We also spend time behind the scenes at the contentious Democratic and Republican conventions in the summer of 1980. Of particular interest is how limited were the choices that the nominee Reagan felt he had before him for running mate. In adhering to an accepted tactic and comfortable byword — "balance the ticket" — Reagan chose his opponent Bush, the self-entitled candidate, the Establishment's voice; putting the nation on a fateful track which would elect Bush 1988, thus Clinton 1992 (via Perot) and 1996, thus son Bush 2000 and 2004, and so on.

Reagan and Bush met back up in Los Angeles toward the end of July with some staff to review their strategy for the summer and fall effort. But before battling with the Democrats, the two former combatants had to referee the battles between their respective staffs. Lyn Nofziger, now firmly ensconced as the campaign's spokesman and chief punster, said of merging the two campaigns, "It's a hell of a mesh, I'll tell you."

Right; but he had only a glimmer, as we now can see.
  

Some comparisons: Shirley's books provide more nitty-gritty detail than Theodore H. White's bestseller The Making of the President 1960 and its sequels for 1964, 1968, and 1972. More importantly, I think Shirley is less in awe of the respectable official process and able to show us more of the nuts and bolts. Out in left field we have the breezy intensity of Hunter S. Thompson's Fear and Loathing on the Campaign Trail '72, more swept away by the wild impressionistic process than illustrative of the candidates, planners, and workers actually running their campaigns.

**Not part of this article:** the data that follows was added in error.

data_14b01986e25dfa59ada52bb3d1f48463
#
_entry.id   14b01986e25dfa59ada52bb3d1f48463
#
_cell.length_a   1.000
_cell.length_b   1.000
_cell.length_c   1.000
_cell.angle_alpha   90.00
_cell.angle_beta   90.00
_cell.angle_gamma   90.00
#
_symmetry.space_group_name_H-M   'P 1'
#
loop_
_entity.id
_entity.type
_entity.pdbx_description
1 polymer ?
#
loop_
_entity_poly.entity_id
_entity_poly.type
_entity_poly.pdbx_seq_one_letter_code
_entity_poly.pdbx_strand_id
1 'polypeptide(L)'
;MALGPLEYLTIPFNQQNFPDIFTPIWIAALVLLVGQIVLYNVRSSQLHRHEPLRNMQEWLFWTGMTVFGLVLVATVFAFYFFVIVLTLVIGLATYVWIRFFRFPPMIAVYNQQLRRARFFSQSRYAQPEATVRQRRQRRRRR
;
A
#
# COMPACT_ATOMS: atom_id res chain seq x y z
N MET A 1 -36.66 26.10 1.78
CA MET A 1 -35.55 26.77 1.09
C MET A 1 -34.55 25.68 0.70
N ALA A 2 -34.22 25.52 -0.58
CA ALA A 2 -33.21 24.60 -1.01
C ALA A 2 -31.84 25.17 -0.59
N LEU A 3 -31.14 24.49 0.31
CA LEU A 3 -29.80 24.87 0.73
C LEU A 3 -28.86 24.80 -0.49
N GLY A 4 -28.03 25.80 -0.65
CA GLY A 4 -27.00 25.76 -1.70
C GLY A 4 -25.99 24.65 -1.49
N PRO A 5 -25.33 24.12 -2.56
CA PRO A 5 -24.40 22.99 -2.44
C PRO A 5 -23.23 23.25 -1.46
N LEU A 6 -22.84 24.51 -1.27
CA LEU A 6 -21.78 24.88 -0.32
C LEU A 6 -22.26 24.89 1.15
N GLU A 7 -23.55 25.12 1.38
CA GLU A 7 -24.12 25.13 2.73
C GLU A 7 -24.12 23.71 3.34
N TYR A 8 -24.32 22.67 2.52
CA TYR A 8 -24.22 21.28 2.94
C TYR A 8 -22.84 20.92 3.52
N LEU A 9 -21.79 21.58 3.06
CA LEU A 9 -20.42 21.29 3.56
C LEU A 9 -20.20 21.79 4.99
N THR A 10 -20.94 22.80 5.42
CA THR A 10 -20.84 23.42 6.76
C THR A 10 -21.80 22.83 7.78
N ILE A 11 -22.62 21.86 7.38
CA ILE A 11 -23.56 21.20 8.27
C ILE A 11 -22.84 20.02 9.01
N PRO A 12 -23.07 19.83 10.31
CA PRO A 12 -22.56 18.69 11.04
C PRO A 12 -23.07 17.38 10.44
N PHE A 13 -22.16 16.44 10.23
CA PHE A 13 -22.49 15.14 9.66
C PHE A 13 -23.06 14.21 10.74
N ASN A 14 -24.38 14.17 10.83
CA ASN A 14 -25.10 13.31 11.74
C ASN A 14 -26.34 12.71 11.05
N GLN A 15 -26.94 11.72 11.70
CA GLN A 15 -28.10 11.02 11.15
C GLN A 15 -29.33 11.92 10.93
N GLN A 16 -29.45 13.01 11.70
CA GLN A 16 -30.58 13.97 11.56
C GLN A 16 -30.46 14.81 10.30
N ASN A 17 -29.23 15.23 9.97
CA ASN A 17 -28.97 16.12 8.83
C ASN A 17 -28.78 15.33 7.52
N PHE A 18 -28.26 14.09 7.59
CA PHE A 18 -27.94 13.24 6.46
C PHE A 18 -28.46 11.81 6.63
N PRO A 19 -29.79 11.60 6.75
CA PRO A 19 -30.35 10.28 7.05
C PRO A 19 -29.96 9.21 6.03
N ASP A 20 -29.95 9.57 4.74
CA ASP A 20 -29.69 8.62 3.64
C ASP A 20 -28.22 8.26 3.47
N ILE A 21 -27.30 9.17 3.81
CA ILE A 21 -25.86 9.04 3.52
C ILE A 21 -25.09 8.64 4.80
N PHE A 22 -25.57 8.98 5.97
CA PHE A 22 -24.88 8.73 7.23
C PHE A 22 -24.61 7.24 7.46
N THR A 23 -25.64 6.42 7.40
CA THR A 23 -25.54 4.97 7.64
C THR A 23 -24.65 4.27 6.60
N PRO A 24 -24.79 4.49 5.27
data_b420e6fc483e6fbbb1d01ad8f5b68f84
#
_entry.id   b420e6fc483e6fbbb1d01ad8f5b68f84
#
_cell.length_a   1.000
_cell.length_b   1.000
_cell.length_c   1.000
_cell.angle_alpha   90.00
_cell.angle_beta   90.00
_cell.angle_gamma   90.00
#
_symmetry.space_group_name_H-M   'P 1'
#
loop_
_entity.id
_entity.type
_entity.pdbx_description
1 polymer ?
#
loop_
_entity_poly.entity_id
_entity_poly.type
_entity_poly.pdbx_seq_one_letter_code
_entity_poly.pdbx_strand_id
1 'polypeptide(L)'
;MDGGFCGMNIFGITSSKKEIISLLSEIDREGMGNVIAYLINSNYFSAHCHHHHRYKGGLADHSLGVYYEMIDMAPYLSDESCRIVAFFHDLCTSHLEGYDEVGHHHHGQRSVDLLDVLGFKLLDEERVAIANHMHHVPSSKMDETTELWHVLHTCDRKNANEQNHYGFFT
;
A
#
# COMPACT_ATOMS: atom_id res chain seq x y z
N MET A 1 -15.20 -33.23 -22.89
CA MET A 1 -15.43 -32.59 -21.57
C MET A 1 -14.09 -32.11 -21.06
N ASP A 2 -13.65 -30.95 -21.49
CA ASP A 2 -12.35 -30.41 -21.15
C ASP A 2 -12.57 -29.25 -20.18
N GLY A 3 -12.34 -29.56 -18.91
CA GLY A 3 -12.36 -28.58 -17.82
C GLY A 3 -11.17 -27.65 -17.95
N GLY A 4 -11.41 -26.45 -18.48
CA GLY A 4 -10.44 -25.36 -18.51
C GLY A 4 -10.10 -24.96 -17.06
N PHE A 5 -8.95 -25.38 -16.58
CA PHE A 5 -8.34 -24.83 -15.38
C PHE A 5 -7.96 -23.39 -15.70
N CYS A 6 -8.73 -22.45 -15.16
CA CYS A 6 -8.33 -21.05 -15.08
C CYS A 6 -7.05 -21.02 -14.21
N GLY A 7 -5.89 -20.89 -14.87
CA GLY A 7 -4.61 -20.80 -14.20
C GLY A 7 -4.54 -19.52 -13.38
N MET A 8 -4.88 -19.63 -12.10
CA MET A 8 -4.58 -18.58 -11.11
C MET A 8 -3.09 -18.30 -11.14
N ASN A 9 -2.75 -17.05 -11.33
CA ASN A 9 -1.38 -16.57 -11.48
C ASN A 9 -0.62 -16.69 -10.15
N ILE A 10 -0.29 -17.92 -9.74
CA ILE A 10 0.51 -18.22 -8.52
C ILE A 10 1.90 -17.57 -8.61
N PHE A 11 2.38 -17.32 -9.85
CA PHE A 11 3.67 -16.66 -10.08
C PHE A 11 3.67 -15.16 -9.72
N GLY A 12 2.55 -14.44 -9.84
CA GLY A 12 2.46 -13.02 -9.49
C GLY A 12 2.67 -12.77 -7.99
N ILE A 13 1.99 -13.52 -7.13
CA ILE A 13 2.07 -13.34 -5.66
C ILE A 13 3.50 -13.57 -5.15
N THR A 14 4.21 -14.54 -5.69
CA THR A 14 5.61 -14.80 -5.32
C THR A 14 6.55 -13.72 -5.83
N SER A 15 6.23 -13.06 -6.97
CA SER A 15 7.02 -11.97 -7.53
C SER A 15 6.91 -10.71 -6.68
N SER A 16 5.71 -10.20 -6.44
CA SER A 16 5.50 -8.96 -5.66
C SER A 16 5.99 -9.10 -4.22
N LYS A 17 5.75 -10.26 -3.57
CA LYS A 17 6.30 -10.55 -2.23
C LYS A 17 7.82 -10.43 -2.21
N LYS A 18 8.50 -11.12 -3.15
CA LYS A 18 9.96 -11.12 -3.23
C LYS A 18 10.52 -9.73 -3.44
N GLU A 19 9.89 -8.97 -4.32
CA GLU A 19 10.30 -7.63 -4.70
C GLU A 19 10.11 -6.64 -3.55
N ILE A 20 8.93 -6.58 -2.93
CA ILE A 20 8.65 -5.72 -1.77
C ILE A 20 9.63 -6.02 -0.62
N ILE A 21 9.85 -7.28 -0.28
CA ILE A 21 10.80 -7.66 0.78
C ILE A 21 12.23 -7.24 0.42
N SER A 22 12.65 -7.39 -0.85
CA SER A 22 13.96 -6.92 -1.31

Shirley doesn't neglect values, issues, and personalities that are the real substance of any proper campaign. But it's not all work here. There is more suspense than you might expect, and Shirley provides the pleasant and amusing lines of the spectrum as well as the serious and practical:

At the end of Reagan's remarks in Neshoba [Mississippi], he was unexpectedly given a rocking chair, and [some campaign advance men] cringed, sensitive to the age issue. But Reagan didn't miss a beat. He sat in the rocker and pulled Nancy down onto his lap. The crowd, as well as the media, ate it up. What could have been a disaster turned into a charming photo of the two, which appeared in newspapers throughout the South.

For those of us who aren't entirely wearied of political maneuvering, but want to see how we got where we are, to examine recent history with some perspective, and to learn how a major portion of the American political process really works behind the scenes, Craig Shirley's Rendezvous with Destiny is useful history: detailed, balanced, and thoughtful.

  

© 2012 Robert Wilfred Franson


  
R. W. Franson's reviews of
Reagan's Revolution
[the 1976 nomination campaign]
by Craig Shirley
  — & —
Reagan, In His Own Hand
by Ronald Reagan
  

  
Craig Shirley's webpage for
Rendezvous with Destiny